Juicing trend is pulp fiction for many, dietitian says

April 29, 2013, Loyola University Health System

Fueled by a $5 billion dollar industry that continues to grow 5 to 8 percent annually, juicing is being promoted by many as a useful strategy for weight loss. But the trend of extracting the liquid from produce is not widely recommended within the medical and surgical weight-loss community.

"Juicing in general reduces the and therefore decreases the feeling of fullness gained by eating fresh, crisp fruits and vegetables," said Ashley Barrient, MEd, LPC, RD, LDN, dietitian, Loyola Center for Metabolic Surgery and Bariatric Care in Melrose Park, Ill. "Patients who consume whole fruit and vegetables report greater fullness and overall satisfaction with their diet." Barrient specializes in working with patients.

For those who have undergone surgical weight loss, juicing can pose many risks. "The concentrated sugar and caloric content of juice can result in "Dumping Syndrome," which includes diarrhea, rapid pulse, cold sweats, nausea and uncomfortable abdominal fullness," Barrient said.

The sugar and of juice is much greater than the of whole fruit and vegetables, and it takes several pieces of produce to make an average-size juice portion. "Most of the patients in the Loyola program incorporate whole fruit back into their diet one to two months following surgery," she said. "Appropriately portioned fruit, meaning half of a banana or a half-cup of berries, is digested well by surgical weight-loss patients."

The concentrated sugar and caloric content of juicing also discourages weight loss after surgery and increases the risk for regaining weight in the future.

"Aim for a diet rich in lean protein and dairy, and ensure adequate ," Barrient said. She also emphasizes that supplementing diet with required vitamins and minerals is a lifetime requirement following weight-loss surgery.

"The most successful diets are those that can be sustained," Barrient said. "For most people, juicing is a trend and trends do not last."

Explore further: Is there such a thing as eating too many fruits and vegetables?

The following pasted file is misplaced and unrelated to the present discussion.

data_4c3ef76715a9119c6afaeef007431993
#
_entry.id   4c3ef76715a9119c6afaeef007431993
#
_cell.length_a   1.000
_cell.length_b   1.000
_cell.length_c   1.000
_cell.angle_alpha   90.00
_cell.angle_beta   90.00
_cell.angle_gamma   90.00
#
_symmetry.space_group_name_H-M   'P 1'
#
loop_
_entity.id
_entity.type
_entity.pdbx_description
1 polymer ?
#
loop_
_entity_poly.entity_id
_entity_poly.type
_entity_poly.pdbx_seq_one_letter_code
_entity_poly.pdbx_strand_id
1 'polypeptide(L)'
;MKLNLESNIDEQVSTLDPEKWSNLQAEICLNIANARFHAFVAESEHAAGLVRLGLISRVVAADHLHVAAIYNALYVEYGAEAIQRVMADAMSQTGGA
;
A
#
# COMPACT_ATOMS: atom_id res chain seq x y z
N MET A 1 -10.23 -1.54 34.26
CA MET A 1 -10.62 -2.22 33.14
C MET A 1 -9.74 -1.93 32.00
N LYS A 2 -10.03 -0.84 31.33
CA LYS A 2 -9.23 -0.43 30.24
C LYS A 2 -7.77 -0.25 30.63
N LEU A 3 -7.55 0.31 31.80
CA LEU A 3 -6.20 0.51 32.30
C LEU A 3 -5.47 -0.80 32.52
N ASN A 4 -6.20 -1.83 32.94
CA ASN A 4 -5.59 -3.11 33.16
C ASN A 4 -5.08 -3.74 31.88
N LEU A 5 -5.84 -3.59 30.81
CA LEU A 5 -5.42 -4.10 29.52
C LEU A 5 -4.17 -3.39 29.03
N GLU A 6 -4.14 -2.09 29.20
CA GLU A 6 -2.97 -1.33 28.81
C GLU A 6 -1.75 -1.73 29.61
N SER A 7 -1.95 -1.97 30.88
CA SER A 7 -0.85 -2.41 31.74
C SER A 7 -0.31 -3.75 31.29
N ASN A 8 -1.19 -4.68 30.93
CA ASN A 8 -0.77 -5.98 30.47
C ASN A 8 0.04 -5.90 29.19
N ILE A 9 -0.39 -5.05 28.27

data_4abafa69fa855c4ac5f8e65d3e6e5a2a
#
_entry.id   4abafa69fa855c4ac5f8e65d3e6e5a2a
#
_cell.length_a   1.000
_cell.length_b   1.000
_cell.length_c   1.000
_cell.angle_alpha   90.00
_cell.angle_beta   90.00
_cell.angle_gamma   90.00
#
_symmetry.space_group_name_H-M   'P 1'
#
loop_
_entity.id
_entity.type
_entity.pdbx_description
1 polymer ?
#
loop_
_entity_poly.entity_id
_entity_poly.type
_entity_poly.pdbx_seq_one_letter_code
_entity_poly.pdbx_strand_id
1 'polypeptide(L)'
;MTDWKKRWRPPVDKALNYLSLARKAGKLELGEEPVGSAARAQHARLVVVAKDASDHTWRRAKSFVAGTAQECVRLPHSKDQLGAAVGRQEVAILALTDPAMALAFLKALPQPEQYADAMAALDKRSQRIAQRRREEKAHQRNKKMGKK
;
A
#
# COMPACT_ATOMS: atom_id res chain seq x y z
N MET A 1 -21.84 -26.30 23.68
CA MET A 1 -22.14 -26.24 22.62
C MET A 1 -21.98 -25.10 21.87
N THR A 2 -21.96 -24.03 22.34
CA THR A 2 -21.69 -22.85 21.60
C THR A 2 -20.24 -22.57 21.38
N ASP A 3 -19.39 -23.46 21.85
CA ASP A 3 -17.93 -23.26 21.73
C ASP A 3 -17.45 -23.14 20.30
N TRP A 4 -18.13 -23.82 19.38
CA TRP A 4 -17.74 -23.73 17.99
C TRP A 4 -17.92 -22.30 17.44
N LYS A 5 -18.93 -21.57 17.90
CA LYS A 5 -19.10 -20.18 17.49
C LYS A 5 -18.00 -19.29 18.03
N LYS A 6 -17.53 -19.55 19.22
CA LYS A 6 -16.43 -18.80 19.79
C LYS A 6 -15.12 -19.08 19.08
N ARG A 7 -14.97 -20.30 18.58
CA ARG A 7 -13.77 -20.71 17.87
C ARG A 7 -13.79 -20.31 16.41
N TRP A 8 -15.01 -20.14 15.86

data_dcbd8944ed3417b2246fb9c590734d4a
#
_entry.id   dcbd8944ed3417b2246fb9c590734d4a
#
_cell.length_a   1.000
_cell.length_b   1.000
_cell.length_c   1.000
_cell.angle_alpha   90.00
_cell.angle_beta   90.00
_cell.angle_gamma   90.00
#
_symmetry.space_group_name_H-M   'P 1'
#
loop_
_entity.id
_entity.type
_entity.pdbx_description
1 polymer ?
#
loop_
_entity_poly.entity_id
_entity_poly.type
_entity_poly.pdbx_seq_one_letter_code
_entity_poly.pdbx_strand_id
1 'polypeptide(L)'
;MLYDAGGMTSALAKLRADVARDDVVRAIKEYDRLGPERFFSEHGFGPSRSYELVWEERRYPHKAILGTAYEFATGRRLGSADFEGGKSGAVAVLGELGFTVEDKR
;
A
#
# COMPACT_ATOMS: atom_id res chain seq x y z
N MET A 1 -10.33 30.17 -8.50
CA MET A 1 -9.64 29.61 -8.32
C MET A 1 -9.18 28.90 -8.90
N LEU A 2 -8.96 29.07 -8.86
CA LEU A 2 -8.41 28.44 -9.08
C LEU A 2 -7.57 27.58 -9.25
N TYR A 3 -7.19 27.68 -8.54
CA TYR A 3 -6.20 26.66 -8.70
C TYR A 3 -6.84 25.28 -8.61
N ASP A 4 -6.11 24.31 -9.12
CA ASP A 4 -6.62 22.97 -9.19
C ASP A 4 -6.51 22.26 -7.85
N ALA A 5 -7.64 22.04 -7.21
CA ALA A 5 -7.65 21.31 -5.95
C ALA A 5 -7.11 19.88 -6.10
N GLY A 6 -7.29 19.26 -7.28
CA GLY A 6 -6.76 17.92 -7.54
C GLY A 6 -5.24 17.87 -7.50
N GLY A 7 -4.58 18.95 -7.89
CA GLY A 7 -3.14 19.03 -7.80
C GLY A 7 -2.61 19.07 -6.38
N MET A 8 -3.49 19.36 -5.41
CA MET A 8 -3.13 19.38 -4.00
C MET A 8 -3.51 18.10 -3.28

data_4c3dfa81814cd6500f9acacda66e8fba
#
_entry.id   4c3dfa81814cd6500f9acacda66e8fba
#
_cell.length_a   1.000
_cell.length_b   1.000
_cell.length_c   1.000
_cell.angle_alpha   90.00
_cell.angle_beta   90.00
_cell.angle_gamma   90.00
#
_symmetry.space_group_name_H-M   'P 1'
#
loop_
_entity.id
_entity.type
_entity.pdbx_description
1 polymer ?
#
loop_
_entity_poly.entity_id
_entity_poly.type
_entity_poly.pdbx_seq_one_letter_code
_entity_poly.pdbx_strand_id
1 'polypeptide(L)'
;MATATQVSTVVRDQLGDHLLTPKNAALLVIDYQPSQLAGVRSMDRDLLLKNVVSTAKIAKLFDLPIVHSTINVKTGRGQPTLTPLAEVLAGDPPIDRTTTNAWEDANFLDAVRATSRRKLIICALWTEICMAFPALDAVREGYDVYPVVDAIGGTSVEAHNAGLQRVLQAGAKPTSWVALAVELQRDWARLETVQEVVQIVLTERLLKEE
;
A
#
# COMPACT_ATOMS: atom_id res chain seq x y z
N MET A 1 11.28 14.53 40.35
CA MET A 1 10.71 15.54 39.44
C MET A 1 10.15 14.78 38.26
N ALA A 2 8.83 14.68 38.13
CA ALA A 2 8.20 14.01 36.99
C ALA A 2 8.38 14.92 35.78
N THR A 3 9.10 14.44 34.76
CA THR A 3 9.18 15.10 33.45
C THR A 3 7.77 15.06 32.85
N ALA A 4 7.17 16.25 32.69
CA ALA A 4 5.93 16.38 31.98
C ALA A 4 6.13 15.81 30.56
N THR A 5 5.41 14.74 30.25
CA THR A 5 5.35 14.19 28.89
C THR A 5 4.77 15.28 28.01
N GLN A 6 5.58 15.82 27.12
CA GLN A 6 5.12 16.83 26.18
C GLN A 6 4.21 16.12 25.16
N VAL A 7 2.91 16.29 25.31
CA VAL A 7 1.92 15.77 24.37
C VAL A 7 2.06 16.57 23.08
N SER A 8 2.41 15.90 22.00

Related Stories

Is there such a thing as eating too many fruits and vegetables?

July 25, 2012
(Medical Xpress) -- It may make you scratch your head, but in fact it is possible to overeat healthy foods, according to Loyola University Health System registered dietitian Brooke Schantz.

Some slightly obese may gain from weight-loss surgery, guidelines say

April 17, 2013
(HealthDay)—Even people who are slightly obese could be candidates for weight-loss surgery under new guidelines released by three U.S. medical groups.

Is long-term weight loss possible after menopause?

August 28, 2012
Many people can drop pounds quickly in the early phases of a diet, but studies have found that it is difficult to keep the weight off in the long term. For post-menopausal women, natural declines in energy expenditure could ...

Recommended for you

Placental accumulation of flame retardant chemical alters serotonin production in rats

January 22, 2018
A North Carolina State University-led research team has shown a connection between exposure to a widely used flame retardant chemical mixture and disruption of normal placental function in rats, leading to altered production ...

Marijuana use does not lower chances of getting pregnant

January 22, 2018
Marijuana use—by either men or women—does not appear to lower a couple's chances of getting pregnant, according to a new study led by Boston University School of Public Health (BUSPH) researchers.

Women run faster after taking newly developed supplement, study finds

January 19, 2018
A new study found that women who took a specially prepared blend of minerals and nutrients for a month saw their 3-mile run times drop by almost a minute.

Americans are getting more sleep

January 19, 2018
Although more than one in three Americans still don't get enough sleep, a new analysis shows first signs of success in the fight for more shut eye. According to data from 181,335 respondents aged 15 and older who participated ...

Wine is good for you—to a point

January 18, 2018
The Mediterranean diet has become synonymous with healthy eating, but there's one thing in it that stands out: It's cool to drink wine.

Sleep better, lose weight?

January 17, 2018
(HealthDay)—Sleeplessness could cost you when it's time to stand on your bathroom scale, a new British study suggests.

0 comments

Please sign in to add a comment. Registration is free, and takes less than a minute. Read more

Click here to reset your password.
Sign in to get notified via email when new comments are made.